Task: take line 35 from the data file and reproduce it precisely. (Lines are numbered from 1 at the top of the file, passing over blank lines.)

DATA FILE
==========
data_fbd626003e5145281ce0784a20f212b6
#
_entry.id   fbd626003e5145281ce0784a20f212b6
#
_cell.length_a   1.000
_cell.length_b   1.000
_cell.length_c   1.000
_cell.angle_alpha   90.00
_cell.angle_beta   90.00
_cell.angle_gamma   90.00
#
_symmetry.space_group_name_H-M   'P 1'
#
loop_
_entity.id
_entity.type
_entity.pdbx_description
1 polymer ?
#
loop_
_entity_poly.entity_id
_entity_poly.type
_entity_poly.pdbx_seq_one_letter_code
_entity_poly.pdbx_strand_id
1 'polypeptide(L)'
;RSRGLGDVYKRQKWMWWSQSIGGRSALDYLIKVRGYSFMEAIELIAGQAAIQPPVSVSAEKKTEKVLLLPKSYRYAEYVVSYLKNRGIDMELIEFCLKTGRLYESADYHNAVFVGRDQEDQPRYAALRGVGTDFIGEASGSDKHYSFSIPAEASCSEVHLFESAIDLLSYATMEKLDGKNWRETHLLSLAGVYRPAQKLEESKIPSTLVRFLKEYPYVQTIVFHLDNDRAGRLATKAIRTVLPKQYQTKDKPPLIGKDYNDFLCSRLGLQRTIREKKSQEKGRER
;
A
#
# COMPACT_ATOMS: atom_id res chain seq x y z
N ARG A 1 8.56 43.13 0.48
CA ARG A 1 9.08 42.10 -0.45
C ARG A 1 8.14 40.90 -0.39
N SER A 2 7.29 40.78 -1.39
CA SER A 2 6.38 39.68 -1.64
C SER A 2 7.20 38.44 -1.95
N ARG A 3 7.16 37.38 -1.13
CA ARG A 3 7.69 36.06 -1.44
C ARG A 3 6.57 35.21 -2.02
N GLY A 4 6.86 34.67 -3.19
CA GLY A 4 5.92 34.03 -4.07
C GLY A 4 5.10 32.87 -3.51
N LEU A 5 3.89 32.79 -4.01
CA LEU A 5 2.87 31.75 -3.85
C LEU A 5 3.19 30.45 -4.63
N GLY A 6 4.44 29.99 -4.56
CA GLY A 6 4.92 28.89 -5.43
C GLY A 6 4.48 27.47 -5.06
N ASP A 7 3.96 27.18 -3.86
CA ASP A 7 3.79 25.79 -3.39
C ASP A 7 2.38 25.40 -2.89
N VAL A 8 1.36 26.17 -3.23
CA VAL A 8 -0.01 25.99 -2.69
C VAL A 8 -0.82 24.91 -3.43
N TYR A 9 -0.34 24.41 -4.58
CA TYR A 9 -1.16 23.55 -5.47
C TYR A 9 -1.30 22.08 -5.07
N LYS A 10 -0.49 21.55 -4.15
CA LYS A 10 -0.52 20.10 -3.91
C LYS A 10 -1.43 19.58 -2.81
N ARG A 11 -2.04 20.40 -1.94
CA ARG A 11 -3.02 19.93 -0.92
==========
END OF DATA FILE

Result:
CA SER A 2 6.38 39.68 -1.64